Micich has always been interested in young artists and ultimately curious about the perspective of the next generation. This has led to Fineline, one of her first initiatives designed to grow a new generation of writers for dance theatre. She wants to know what we are going to be talking about in five years time and where that conversation is going to be coming from. And she strongly believes that our future writers should be assisted to find their voices now, as her mantra goes, in the work place. “You can’t go to a university and learn that. You have to go into the real world and start practicing and making”.
Making what? What is dance theatre in your words?
“I use the term dance theatre to help those who don’t understand what they are seeing. You can call it theatre or dance theatre – you know like #theatre #dance theatre! I think it is all of it. It depends what you walk into the theatre with … the category is as broad as the performers and the makers who are inside it.”
Dance theatre is not so literal as theatre, nor so abstract as contemporary dance. It oscillates between the two and rests somewhere in between. Micich realized early on that as a choreographer, pure dance felt limited while in text driven theatre she feels another element is needed “to take my physical body to that other place, a slightly dreamlike state or a place where it’s not reality. If I can slightly slip away into non reality I am really happy”.
Force Majeure is known for work that is distinctively Australian and contemporary in theme, in feel, look and movement. This is as much a result of intention as process. Danielle explains, “the work is driven by lived experience. This is what I am carrying on from Kate’s work, is that lived experience is what gives us our truth and I am interested in the current stories like how are we living our lives now”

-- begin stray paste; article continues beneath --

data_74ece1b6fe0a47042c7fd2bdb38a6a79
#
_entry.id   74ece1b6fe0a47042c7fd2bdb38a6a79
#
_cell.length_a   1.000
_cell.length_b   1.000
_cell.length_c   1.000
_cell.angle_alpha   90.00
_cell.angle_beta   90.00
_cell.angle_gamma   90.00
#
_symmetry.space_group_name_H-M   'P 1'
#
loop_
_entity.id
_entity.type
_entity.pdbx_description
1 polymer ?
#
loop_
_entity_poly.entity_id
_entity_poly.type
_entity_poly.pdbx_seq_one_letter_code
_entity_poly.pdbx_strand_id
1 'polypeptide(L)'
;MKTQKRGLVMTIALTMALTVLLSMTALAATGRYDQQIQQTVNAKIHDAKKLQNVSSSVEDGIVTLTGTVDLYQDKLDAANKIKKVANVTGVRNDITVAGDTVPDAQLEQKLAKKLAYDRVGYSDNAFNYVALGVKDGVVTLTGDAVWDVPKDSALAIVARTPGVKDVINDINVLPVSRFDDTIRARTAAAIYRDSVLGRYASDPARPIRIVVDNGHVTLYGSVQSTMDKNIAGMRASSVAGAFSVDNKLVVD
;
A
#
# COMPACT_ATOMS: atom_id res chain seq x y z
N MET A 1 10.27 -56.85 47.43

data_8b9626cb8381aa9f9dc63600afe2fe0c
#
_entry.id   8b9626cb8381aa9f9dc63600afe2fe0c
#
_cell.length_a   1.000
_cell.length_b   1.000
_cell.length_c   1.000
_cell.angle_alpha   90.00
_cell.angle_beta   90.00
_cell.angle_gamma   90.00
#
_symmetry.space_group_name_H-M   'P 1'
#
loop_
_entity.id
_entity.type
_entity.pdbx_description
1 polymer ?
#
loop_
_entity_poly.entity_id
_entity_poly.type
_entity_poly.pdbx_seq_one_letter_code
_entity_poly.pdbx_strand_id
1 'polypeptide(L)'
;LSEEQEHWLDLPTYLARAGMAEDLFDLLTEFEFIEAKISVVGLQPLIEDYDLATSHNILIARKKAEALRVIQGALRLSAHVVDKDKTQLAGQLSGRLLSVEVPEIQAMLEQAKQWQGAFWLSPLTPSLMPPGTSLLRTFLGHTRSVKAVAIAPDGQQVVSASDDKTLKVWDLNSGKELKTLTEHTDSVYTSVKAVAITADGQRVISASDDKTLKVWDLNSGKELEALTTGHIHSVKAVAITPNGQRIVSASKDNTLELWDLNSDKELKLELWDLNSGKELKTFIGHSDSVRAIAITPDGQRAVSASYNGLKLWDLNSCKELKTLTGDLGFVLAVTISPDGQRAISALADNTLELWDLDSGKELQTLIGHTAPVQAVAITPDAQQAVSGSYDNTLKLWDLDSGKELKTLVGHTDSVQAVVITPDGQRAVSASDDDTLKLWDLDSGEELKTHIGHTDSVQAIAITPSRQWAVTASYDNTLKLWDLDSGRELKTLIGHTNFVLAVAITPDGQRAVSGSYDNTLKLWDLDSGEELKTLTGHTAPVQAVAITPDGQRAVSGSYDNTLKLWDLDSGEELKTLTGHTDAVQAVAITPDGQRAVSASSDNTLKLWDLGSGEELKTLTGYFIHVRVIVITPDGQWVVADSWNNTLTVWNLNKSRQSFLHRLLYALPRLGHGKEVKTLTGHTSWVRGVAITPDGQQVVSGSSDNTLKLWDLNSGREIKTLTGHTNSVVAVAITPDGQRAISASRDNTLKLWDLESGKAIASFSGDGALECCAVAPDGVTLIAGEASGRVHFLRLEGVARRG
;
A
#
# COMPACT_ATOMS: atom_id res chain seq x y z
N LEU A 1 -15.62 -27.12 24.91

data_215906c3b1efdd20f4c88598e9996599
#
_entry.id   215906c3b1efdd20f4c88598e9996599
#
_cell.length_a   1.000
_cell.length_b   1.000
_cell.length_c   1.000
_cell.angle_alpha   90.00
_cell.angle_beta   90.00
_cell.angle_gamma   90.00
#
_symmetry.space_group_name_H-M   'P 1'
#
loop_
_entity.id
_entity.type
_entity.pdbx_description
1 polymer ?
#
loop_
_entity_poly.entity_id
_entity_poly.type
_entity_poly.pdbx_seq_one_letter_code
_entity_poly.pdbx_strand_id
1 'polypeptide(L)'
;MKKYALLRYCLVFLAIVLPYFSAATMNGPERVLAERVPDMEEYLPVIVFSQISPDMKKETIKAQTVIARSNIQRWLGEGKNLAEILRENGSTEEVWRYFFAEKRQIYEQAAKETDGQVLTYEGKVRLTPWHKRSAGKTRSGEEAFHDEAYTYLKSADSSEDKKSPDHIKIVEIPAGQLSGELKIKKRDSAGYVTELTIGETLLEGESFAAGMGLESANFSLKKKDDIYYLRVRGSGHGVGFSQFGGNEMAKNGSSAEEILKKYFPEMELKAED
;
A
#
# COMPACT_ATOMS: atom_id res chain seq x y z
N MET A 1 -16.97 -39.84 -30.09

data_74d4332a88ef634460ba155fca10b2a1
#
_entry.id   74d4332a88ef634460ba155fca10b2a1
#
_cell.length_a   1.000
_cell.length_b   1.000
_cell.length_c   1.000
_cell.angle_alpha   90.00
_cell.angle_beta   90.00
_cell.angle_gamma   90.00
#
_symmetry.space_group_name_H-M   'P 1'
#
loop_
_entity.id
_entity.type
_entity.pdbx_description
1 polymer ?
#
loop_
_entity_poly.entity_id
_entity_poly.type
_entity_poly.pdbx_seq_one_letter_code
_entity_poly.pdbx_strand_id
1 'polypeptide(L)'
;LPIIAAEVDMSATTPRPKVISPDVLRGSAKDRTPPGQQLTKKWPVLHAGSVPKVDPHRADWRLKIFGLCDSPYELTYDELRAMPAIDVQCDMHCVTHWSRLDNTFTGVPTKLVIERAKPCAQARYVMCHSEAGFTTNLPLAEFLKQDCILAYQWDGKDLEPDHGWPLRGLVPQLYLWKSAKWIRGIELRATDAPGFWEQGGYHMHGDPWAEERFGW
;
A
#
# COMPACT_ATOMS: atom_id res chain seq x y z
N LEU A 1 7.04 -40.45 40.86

The first work Micich will present under Force Majeure is Off the Record which premieres at Carriageworks in August. This is a co-production with Phillip Channells’ Dance Integrated Australia and one which was scheduled in advance of her appointment. She and Channells spent Dance Massive 2015 side by side watching and analyzing a multitude of works to get to know one another. Collaboration can be challenging. But Micich cites it as being one of her strengths and is very excited, “I didn’t know what it was going to like until I found four extraordinary artists.”
How do you create a common language and how do you train when working with so many diverse artists with varied abilities?
This is a question that Micich has been researching for sometime. In 2017 she will launch a professional dance theatre intensive called Incite. To develop and hone this intensive, she will be working with five artists of different backgrounds this year. As much as it will be about devising work, Incite is about actual physical training – body, breath and voice – to learn to speak and move, to dissociate meaning from text and deliver it while saying something altogether different physically. Micich is striving to develop a thorough class to prepare artists for her work.
For this interview we are walking to Sydney’s South Head from Watsons Bay, looking out to the open ocean ahead and behind to the Opera House and all the Harbour’s inlets and bays. “I love Sydney” Micich sighs. It is always a big decision to uproot from where you are settled and known. But Micich is thoroughly in love with her new home and although she is currently working seven days to stay on top of all that is to be done, and anxiously awaiting news of the new funding model which will be revealed in May 2016, the future is bright.